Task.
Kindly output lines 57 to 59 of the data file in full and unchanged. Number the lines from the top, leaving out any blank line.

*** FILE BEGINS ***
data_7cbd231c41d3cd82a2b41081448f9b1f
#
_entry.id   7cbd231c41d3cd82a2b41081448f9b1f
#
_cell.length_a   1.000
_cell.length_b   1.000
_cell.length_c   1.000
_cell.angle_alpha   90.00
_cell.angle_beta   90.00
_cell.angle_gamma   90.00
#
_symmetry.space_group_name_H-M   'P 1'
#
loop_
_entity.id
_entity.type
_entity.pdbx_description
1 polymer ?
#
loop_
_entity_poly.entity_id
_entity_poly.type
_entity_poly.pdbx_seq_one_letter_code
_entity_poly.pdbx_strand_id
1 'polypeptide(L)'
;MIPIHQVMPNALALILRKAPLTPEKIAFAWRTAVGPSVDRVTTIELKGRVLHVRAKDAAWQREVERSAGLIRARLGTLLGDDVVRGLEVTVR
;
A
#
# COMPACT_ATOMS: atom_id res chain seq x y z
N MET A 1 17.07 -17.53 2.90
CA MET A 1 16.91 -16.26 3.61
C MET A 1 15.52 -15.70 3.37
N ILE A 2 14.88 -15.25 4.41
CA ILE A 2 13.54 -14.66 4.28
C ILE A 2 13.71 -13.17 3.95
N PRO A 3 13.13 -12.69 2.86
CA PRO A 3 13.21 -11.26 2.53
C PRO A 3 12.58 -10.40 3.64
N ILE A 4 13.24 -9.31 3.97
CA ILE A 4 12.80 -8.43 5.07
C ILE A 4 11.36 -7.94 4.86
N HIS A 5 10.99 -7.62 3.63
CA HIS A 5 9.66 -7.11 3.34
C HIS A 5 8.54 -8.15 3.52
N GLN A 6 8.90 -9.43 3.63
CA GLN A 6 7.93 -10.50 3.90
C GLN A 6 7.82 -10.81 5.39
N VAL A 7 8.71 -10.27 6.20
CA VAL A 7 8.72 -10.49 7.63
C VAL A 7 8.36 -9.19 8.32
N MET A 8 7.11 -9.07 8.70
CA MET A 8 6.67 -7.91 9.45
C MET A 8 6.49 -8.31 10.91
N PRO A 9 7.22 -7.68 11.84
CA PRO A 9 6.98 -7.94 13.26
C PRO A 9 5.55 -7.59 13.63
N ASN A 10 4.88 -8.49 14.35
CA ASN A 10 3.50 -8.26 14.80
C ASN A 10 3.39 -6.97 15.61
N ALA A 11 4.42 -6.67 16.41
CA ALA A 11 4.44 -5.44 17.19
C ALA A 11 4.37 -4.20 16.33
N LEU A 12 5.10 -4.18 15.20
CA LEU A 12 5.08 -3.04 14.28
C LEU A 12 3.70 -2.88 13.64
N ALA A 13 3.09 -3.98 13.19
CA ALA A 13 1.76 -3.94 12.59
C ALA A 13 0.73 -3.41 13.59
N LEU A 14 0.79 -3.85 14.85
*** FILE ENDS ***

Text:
C PRO A 9 5.55 -7.59 13.63
N ASN A 10 4.88 -8.49 14.35
CA ASN A 10 3.50 -8.26 14.80